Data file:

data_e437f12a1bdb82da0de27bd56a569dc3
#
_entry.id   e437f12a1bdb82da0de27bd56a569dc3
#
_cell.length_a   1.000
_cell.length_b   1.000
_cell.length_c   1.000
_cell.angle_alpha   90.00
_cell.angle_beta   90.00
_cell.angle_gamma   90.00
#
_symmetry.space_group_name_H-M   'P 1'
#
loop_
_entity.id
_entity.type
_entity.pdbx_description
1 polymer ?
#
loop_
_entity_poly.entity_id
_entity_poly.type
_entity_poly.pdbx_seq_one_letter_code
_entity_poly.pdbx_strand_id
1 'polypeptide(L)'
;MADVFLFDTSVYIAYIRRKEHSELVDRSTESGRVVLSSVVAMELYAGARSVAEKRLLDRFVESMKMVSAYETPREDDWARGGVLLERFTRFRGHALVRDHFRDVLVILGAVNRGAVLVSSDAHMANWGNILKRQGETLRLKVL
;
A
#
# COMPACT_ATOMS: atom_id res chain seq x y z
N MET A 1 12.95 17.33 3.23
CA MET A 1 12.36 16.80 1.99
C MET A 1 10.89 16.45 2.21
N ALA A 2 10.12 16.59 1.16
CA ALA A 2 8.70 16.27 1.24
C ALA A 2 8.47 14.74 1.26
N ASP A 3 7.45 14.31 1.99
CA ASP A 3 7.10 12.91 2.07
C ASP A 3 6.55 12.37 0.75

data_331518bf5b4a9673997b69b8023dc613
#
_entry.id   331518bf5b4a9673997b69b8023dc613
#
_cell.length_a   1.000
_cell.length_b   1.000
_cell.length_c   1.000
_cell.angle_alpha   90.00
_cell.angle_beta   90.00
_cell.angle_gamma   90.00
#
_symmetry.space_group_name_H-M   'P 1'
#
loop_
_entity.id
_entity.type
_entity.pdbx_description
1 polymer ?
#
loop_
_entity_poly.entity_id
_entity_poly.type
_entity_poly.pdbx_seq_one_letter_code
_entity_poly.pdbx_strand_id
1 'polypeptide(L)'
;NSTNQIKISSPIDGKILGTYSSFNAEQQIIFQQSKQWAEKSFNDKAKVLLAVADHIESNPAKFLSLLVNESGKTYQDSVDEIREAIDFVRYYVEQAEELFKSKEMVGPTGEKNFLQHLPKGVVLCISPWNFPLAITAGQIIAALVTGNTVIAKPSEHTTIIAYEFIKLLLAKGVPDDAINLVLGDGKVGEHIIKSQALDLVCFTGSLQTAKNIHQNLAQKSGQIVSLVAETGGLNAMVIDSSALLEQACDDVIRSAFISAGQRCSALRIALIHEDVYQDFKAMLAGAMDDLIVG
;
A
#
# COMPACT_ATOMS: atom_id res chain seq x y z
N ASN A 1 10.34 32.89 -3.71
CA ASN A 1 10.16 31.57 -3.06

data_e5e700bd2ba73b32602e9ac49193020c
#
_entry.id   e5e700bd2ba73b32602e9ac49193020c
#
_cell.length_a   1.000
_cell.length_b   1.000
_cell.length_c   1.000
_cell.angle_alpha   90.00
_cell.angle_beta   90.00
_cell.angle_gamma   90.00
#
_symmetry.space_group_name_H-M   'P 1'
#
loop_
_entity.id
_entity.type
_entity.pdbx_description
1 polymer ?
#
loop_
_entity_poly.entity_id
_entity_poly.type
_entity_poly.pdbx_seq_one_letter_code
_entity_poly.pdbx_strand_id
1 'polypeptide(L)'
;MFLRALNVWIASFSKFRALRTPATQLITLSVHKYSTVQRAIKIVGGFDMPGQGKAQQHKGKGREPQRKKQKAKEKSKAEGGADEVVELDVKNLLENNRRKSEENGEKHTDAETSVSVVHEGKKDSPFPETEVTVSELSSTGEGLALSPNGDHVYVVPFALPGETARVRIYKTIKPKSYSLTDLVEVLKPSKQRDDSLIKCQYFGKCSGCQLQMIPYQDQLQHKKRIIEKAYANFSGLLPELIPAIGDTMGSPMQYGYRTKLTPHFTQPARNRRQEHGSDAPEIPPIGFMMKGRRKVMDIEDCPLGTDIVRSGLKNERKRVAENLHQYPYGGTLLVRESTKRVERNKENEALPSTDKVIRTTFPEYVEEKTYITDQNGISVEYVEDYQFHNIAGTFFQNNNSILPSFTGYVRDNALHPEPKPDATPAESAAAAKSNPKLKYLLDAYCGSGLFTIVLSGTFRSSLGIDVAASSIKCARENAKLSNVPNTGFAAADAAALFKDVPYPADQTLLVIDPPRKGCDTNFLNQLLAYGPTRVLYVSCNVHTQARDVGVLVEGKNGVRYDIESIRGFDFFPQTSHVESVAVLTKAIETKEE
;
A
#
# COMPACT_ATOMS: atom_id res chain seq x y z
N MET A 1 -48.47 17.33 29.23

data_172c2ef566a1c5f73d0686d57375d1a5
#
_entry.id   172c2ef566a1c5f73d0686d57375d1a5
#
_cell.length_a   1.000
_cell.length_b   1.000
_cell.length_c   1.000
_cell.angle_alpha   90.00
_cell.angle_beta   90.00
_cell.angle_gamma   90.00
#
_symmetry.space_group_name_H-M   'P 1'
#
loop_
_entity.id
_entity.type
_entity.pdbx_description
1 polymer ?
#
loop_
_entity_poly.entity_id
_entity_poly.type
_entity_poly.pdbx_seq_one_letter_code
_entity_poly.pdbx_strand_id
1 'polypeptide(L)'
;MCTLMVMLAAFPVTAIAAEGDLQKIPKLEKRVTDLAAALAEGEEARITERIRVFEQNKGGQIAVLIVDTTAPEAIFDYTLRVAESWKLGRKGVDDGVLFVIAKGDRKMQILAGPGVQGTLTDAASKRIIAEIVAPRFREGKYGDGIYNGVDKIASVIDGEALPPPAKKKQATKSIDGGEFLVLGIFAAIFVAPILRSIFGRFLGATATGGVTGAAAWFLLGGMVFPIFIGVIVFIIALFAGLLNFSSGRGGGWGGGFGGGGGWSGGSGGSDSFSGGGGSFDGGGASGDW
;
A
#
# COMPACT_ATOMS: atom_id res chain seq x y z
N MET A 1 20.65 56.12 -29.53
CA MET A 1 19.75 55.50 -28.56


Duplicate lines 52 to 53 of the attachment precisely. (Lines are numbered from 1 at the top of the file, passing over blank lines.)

#
loop_